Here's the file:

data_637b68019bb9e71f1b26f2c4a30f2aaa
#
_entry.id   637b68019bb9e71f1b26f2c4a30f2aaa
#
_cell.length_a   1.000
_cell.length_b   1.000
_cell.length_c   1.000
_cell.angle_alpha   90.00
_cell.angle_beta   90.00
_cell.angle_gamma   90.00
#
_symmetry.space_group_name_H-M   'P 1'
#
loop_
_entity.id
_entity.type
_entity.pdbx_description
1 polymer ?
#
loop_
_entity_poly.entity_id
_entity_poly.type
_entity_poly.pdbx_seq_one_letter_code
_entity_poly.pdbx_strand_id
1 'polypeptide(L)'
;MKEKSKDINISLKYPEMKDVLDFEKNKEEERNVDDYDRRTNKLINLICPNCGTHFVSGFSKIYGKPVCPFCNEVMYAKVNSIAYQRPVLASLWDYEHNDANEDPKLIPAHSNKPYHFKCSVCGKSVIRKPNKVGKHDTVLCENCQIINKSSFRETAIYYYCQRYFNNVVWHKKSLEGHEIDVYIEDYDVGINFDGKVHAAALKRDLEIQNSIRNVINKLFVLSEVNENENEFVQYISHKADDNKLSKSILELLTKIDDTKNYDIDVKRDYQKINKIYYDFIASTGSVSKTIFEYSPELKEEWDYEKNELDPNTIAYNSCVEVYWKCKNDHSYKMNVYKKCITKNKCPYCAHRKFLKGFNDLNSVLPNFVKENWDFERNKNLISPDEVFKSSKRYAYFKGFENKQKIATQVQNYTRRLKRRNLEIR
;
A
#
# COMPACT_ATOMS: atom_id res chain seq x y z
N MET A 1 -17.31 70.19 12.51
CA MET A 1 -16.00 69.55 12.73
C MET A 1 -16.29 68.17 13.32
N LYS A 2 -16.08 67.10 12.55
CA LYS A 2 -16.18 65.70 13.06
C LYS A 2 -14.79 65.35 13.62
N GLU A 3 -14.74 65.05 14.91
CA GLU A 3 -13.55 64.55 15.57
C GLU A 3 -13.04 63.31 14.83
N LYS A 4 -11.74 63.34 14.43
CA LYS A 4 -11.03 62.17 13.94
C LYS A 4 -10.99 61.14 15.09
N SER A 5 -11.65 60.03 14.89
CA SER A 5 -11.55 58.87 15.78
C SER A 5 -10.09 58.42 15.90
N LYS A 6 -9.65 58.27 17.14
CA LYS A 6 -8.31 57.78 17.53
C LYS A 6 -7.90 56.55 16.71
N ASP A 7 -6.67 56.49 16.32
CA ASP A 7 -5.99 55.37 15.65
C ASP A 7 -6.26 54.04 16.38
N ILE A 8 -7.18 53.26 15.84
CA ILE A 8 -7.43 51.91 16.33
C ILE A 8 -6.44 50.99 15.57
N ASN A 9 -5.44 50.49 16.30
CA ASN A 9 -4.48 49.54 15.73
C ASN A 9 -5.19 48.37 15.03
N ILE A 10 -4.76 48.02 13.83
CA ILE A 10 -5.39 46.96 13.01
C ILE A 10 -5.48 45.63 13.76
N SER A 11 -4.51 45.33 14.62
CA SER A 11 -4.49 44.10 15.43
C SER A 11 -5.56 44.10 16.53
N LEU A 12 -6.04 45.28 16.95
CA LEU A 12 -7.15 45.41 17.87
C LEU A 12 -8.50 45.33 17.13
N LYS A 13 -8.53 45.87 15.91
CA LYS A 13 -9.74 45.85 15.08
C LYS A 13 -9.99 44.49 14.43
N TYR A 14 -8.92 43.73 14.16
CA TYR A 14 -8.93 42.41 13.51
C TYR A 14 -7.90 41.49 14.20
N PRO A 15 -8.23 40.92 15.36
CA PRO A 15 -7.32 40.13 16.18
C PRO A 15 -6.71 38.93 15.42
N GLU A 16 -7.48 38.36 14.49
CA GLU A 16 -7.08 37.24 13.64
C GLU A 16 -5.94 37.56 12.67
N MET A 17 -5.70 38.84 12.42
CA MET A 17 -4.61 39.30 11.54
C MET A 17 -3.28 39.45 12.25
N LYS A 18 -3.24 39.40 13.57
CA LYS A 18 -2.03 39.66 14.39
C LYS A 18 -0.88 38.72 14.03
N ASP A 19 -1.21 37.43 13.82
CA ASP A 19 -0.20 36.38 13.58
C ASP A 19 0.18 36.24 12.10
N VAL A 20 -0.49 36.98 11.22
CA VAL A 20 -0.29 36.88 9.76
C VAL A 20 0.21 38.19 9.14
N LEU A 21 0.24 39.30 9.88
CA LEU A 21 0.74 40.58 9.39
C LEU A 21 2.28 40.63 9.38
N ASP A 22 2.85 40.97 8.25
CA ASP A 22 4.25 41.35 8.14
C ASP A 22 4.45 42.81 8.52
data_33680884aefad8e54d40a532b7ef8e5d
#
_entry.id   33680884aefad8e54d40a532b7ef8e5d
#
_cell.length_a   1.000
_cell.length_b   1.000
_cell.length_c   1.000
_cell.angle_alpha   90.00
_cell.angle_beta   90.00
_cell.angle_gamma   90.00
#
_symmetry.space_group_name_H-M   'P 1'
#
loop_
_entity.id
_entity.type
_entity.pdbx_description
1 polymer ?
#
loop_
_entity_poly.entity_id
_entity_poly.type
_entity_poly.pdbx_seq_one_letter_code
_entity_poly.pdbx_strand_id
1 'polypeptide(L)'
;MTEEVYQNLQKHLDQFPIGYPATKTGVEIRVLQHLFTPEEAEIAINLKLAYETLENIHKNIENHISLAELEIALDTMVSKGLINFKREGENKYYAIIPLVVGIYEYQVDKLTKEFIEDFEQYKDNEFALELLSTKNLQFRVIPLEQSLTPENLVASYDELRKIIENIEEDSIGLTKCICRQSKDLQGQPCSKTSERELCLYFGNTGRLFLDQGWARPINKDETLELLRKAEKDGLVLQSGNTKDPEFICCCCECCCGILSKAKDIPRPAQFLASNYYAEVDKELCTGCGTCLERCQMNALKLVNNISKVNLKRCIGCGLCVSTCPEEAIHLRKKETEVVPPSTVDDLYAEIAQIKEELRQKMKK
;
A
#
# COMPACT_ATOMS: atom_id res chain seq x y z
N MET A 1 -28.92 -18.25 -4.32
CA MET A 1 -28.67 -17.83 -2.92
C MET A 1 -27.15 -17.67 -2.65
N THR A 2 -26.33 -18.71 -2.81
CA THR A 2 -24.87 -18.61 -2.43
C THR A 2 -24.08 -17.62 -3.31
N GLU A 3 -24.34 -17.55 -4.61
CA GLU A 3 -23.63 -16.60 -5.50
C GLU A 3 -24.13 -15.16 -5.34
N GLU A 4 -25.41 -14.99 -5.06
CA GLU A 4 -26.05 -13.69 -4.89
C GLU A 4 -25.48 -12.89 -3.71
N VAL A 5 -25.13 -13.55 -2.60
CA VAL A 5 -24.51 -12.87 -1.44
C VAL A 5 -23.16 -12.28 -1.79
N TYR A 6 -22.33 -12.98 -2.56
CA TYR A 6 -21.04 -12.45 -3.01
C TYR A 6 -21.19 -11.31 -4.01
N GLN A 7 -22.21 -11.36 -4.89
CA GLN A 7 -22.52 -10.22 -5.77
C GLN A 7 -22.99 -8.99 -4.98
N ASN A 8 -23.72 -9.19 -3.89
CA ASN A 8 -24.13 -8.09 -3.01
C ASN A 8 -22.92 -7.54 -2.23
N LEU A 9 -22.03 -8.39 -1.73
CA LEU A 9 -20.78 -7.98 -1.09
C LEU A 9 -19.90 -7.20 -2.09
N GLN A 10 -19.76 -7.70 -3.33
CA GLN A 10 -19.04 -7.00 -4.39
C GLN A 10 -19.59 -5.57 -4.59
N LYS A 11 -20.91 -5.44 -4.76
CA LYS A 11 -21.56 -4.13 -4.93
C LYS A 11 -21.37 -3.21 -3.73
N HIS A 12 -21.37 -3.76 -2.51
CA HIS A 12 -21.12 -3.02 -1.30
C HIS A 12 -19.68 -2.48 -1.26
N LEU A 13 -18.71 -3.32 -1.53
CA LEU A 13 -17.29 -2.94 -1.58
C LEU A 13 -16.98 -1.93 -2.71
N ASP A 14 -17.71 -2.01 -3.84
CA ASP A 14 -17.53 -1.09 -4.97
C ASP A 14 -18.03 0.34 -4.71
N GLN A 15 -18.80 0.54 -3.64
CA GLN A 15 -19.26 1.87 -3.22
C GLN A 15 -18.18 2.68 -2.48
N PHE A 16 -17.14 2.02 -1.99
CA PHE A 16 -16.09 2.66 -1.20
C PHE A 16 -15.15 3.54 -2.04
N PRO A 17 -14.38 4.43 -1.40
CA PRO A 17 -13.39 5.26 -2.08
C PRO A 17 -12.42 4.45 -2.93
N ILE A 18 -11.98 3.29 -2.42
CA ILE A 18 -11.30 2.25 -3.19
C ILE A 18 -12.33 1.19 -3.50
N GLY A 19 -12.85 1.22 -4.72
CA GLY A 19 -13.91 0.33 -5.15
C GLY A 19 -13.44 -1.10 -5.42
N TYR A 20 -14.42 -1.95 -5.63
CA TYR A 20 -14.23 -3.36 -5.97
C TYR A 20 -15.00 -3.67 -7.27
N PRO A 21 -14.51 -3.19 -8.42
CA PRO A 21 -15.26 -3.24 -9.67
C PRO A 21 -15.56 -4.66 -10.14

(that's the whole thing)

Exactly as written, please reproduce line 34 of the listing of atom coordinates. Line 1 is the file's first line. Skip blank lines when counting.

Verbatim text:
N LYS A 2 -16.08 67.10 12.55